Can Aging in Place Save You Money in the Long Run?
There will be approximately 14.1 million people over the age of 85 in the U.S. by the year 2040. The majority of these people would love to age in place, which means staying in their own homes long after they retire. However, they don’t see that happening to them with the rising costs of healthcare. Can aging in place truly save you money over the long term? Being able to stay at home during retirement may be much cheaper than you think. Here are three major factors to consider on whether aging in place makes better financial sense for you over other options.
Home Modifications And Upkeep
As you get older, you may need to make certain modifications to your home in order to stay physically safe as your mobility declines. Almost 25% of all seniors die after breaking their hip by falling. You’ll need to determine how much you’ll need to spend to install things like safety ramps, and grab bars. You’ll also want to consider having a no-step shower and a generator to protect against power loss. All of these repairs can cost you around $100,000 in total, which is approximately what you’ll pay for one year alone of nursing home care.
You’ll also need to have a plan in place for the occasional home repairs that need to get done, such as replacing the roof. This needs to be figured in with the regular maintenance tasks that need doing like landscaping and gutter cleaning. How will you manage these needs when you can no longer do them yourself? Do you have family and friends that can help? Figure out how much it costs you currently for this upkeep and compare it with the costs of living in an assisted living center or nursing home near you.
You may be able to save money on maintenance work by researching local programs in your community that can help you cover these costs. Certain modifications with assistive equipment may be able to be covered by insurance. You may even want to consider home-sharing where you offer a room in your home for reduced rent in exchange for the renter providing the maintenance services you need. There are also free transportation services available that can take seniors to medical appointments and even grocery shopping.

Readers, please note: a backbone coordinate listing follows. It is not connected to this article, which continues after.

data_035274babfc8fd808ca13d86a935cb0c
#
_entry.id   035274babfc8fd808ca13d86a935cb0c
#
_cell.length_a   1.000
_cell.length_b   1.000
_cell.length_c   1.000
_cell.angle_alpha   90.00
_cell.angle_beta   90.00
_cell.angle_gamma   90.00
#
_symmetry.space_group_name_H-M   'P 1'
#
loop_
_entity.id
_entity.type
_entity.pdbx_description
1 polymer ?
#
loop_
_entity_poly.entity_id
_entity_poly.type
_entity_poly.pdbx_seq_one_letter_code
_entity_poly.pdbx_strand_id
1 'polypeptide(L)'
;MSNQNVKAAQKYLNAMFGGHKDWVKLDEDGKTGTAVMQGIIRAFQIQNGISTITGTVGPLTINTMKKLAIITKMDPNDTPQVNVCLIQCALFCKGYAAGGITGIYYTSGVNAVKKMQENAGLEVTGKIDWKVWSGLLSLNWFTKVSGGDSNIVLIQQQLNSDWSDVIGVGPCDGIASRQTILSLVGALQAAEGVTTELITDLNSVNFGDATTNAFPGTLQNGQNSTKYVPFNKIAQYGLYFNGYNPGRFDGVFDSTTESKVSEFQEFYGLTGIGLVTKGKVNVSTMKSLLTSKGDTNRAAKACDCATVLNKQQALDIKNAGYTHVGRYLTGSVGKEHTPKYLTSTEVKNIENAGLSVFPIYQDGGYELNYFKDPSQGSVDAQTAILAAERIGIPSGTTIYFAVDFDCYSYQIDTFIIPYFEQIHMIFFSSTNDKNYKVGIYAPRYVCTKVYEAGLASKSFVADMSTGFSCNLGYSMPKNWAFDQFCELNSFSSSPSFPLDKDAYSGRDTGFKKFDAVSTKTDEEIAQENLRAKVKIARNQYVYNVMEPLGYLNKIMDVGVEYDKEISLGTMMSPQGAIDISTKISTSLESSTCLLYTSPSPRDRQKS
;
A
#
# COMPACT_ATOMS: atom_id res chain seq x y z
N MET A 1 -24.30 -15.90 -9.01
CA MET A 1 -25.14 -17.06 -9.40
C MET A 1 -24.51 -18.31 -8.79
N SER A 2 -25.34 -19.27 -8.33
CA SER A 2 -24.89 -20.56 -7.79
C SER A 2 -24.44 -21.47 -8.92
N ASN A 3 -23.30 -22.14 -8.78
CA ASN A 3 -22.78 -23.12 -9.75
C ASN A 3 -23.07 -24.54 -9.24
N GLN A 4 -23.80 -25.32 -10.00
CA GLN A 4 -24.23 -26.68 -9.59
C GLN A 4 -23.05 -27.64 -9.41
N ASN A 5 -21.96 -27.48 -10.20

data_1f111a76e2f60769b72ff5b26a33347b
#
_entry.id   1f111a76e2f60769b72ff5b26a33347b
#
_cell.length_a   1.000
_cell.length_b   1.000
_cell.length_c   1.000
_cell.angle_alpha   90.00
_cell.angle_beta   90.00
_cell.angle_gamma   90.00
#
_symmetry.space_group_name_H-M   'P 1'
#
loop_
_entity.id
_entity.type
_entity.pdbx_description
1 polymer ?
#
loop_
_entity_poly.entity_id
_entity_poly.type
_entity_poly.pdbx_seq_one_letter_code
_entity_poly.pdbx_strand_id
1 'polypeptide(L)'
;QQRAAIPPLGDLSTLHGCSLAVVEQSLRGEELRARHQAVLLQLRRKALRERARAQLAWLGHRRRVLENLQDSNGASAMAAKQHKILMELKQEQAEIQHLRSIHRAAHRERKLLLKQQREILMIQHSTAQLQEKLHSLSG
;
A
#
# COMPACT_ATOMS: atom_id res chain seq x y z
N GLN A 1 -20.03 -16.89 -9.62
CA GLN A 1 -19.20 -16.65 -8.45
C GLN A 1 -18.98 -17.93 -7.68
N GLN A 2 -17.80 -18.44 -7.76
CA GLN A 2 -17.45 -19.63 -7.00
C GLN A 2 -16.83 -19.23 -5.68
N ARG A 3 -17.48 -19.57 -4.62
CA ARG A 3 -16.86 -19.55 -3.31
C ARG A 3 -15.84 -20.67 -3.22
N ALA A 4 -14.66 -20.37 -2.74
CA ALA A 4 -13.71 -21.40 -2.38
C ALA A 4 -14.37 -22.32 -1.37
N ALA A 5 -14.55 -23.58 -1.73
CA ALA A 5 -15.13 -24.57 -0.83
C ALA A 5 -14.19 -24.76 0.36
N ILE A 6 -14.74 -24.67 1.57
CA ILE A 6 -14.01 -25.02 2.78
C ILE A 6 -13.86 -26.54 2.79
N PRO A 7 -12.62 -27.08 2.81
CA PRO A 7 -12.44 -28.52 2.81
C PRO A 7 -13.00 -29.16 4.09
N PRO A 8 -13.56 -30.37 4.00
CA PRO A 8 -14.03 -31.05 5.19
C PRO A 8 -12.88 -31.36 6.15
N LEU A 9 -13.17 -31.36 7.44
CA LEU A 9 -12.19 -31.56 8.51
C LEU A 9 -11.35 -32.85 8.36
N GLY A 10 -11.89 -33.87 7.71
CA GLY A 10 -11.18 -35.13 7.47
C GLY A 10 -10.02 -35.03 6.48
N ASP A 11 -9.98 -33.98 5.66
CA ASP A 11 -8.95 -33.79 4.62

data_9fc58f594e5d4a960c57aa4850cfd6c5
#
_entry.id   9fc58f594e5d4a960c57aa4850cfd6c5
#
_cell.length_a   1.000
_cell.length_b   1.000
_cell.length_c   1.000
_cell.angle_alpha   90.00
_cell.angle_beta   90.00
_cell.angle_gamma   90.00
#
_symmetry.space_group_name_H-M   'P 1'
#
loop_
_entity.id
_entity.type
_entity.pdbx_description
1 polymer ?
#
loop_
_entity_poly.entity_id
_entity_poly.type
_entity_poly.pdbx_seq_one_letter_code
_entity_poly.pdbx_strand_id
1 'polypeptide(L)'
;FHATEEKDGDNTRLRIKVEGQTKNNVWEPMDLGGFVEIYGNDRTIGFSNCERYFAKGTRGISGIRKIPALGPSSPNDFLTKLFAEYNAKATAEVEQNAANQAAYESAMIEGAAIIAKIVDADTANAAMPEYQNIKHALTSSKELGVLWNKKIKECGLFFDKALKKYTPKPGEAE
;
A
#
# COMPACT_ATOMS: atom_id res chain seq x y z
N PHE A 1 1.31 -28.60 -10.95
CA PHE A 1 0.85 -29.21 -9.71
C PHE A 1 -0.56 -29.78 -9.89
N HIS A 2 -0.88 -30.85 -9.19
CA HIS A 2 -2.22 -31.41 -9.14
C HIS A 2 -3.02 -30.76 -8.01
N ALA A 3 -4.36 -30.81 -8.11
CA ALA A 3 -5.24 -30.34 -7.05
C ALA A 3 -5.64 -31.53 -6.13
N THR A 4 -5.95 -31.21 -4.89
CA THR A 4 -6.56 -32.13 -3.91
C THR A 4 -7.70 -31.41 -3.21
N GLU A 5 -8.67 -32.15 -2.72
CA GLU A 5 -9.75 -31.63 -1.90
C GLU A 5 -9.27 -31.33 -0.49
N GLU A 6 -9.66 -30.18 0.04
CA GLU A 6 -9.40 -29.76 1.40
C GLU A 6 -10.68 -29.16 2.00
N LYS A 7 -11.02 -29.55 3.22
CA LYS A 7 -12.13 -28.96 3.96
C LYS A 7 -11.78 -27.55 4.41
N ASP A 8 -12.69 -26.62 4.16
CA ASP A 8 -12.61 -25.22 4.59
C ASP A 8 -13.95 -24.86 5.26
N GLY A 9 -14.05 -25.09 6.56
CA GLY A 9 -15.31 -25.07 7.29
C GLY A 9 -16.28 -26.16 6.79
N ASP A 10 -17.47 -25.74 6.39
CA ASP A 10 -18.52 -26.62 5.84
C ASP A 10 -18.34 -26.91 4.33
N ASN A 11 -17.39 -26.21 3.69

Individual Medical Needs
As your health declines as you get older, you’ll probably need to have some sort of assistance with your overall medical care and everyday tasks. For example, you may be one of the 75% of people who experience foot problems at some point in their lives and have a hard time getting around. Or you may become bedridden with a serious medical condition. If you want to stay at home, you may need to hire home health care services to take care of you or help you with household chores.
Seniors who age in place typically pay $928 per month for living expenses. This number is much lower for seniors who have paid off their mortgages and only have to cover property tax and utility expenses. The average cost jumps up to $3,800 a month for 44 hours of health care each week in your home, which can be covered in many cases by Medicaid or Medicare. You may need less or more care, depending on your individual needs. If you have a family that can help care for you, you’ll dramatically reduce those costs should you have to pay out of pocket. If you are not eligible for Medicaid, consider looking for supplemental insurance to pay for costs that Medicare won’t cover.
The typical cost for assisted living is around $3,628, but that’s assuming you need very little hands-on care. If you need any cooking or cleaning done, you’ll have to pay for those services a la carte. Medicare will only typically pay for assisted living if it’s a temporary situation. You can plan on spending around $8,000 per month for nursing home care and more than that if you need 24-hour care. In both of these cases, you will most likely have to pay these costs out of your own pocket, unless you’re very low income and can qualify for Medicaid.
Social Life And Mental Health
Studies have shown that there are numerous health benefits for seniors who age in place. Around 40 million people experience an anxiety disorder every year. Seniors who age in place reduce their risk and symptoms of anxiety and depression because they are able to be more connected with their community. This engagement can also help increase life expectancy, build up physical strength, and improve memory function. These positive outcomes were significantly higher for seniors who age in place than those who lived in nursing homes, according to data collected by Missouri’s AIP program.
These health benefits can help seniors save money in the long run by being able to stay in their own homes. They can maintain their environment and not be subjected to other illnesses from being in confined spaces with numerous other people. They have more opportunities to stay physically active by getting at least 25 minutes of high-calorie burning activity three times per week. They also reduce their risk of potential neglect in an overcrowded and understaffed nursing facility. They are able to have more control over their nutrition and the ability to rest and relax when needed.
According to the National Aging in Place Council, it can cost much less to society for a person to stay in their home rather than go into a care facility. Aging in place can save you money long term if you take steps as soon as possible to prepare for it. If you want to stay at home, make financial plans for home modifications and look into local community programs that can provide assistance. Take good care of your health to have a better chance to save money on healthcare costs during retirement. You’ll be able to enjoy the comforts of your own home for as long as you desire.